Who Am I?

My photo

I served in the US Navy from 2002-08; four of those years were as a Nuclear Propulsion Operator aboard an aircraft carrier. I engage in political activism in various Democratic circles when I am able to. I have a cat, and I am an uncle.

All opinions that I express are my own and do not reflect the views of any organization that I represent.

Wednesday, November 27, 2013


Over the summer I made a stop at the LBJ Presidential Library & Museum in Austin on my way back from the Young Democrats of America Conference that was held in San Antonio. I last visited the museum when I was a kid with my grandparents and the thing I remember about the exhibits was the replica of the Oval Office.

This time the trip was a little more in depth. I noticed documents and exhibits that resonate to this day. There was the poll tax receipt, campaign paraphernalia, a copy of the Civil Rights Act of 1964, items associated with the Voting Rights Act of 1965, and the first Medicaid card which was issued to former President Harry S. Truman.

One of the documents that caught my eye was President Johnson's meeting with the cabinet after the assassination.

The stable transition of our government was important. George Washington could have ran for a third term in 1796, but felt that two terms was enough thus establishing a precedent that was followed until Franklin Roosevelt. The peaceful transition from one political party to another was established when John Adams abided by the election results of 1800 and ceded control to Thomas Jefferson whom he often clashed with.

After William Henry Harrison died in 30 days, John Tyler became president thus establishing the precedent of when the president dies the vice-president takes over. This was faced with its own controversy (scroll down, it's there)  as people addressed Tyler as "His Accidency" or "The Acting President" or even by his previous office, "Mr. Vice-President."

The practice was repeated after the assassinations of Lincoln, Garfield, and McKinley, and the deaths of Harding in 1923 and Franklin Roosevelt in 1945. The deaths of Lincoln and Roosevelt happened during periods of uncertainty. Lincoln's assassination occurred days after the South surrendered in the Civil War and Roosevelt's death happened in the waning days of World War II.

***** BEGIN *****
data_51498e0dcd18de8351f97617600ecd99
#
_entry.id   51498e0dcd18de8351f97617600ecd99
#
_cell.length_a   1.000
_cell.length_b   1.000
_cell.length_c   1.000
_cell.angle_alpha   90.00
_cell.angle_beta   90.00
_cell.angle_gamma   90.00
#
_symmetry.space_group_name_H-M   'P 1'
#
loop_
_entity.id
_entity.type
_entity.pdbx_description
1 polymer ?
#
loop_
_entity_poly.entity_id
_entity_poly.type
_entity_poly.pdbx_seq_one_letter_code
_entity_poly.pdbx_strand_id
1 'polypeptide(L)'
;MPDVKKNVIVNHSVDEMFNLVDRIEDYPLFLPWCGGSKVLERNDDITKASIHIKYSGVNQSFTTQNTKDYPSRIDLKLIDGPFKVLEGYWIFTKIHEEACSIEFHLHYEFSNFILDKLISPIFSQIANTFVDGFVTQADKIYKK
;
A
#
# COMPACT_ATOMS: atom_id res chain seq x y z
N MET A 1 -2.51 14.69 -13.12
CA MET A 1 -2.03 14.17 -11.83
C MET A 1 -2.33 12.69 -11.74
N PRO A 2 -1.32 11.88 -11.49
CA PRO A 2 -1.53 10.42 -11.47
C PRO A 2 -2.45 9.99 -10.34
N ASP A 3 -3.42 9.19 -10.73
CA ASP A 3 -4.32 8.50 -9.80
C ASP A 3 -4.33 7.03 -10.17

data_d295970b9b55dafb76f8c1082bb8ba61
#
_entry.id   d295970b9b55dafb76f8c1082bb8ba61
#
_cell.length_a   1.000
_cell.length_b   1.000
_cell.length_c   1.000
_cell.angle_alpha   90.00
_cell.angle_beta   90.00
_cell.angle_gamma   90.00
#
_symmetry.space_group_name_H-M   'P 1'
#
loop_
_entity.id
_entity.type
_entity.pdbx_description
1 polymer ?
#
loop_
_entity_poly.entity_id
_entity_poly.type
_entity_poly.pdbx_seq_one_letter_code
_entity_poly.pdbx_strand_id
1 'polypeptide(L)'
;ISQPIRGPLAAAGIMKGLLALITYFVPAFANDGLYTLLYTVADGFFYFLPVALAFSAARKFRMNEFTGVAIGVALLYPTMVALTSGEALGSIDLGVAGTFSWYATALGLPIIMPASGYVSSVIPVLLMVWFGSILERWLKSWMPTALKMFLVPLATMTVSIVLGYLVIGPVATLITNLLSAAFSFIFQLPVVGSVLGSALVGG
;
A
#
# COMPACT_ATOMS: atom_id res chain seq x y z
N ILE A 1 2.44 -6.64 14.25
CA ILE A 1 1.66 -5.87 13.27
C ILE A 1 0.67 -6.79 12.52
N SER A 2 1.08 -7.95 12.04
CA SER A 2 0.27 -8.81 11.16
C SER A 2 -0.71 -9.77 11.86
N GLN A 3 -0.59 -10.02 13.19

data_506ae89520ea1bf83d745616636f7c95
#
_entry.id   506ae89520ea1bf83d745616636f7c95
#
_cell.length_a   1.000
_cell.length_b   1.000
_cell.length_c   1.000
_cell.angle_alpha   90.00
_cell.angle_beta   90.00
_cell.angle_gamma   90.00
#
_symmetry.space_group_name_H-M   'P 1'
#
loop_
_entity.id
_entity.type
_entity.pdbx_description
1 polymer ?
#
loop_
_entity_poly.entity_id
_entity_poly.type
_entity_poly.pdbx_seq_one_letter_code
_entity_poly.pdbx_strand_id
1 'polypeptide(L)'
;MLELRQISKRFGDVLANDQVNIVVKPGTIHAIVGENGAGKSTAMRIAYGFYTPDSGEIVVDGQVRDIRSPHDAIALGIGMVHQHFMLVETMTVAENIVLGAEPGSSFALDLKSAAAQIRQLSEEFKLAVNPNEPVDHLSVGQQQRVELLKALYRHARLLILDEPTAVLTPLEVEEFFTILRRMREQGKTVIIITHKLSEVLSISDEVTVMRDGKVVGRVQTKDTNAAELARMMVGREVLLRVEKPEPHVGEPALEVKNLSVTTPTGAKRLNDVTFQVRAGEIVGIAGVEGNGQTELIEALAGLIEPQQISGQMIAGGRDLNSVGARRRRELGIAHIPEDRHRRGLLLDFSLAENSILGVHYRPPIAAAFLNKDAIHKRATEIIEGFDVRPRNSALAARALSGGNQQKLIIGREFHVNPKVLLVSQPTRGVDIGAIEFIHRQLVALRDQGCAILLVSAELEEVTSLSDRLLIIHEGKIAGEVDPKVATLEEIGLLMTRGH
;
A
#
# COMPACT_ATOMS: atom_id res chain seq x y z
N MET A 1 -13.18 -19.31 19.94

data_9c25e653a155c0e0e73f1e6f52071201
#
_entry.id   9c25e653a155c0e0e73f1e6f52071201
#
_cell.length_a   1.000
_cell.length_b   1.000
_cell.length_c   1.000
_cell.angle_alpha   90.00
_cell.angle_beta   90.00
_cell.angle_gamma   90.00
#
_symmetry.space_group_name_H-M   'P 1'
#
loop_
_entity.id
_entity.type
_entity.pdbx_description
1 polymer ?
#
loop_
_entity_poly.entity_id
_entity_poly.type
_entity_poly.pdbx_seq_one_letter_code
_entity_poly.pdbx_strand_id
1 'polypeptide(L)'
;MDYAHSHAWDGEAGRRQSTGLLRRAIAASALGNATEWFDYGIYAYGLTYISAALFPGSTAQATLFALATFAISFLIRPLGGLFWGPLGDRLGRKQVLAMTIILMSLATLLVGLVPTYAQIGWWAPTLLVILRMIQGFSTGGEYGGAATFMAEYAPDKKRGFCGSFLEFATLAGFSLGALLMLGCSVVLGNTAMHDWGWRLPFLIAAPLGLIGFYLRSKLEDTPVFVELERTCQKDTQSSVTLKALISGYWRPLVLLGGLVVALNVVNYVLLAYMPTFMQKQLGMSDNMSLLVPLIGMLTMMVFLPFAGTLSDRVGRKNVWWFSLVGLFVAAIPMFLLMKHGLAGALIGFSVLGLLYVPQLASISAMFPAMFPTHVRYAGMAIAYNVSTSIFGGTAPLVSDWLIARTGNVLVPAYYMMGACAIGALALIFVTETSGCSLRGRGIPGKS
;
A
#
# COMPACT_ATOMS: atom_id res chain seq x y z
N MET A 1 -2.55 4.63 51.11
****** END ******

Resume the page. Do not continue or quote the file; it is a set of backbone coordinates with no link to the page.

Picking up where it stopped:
Kennedy's assassination occurred when the Cold War was still fairly warm. The Cuban Missile crisis happened a year earlier and there were still many more storylines yet to be written in this time period. It was important that the functions of our government continued. Yes, it was OK to be sad and mourn as President Johnson released funeral plans, issued a proclamation, and Executive Order 11128 announcing the following Monday as a day of remembrance to their slain leader to allow the country to grieve and express their sorrow. But the meeting with the cabinet and that document was equally as important to show our resolve that the work of the government will continue.

On 27 November 1963, President Lyndon Johnson addressed a joint session of Congress along with a still grieving nation regarding the assassination of President John F. Kennedy and how the nation will move forward.

President Johnson began his address with these words:

Mr. Speaker, Mr. President, Members of the House, Members of the Senate, my fellow Americans:

All I have I would have given gladly not to be standing here today.

The greatest leader of our time has been struck down by the foulest deed of our time. Today John Fitzgerald Kennedy lives on in the immortal words and works that he left behind. He lives on in the mind and memories of mankind. He lives on in the hearts of his countrymen.

No words are sad enough to express our sense of loss. No words are strong enough to express our determination to continue the forward thrust of America that he began.

Video is provided after the break and text provided from The American Presidency Project.

Post a Comment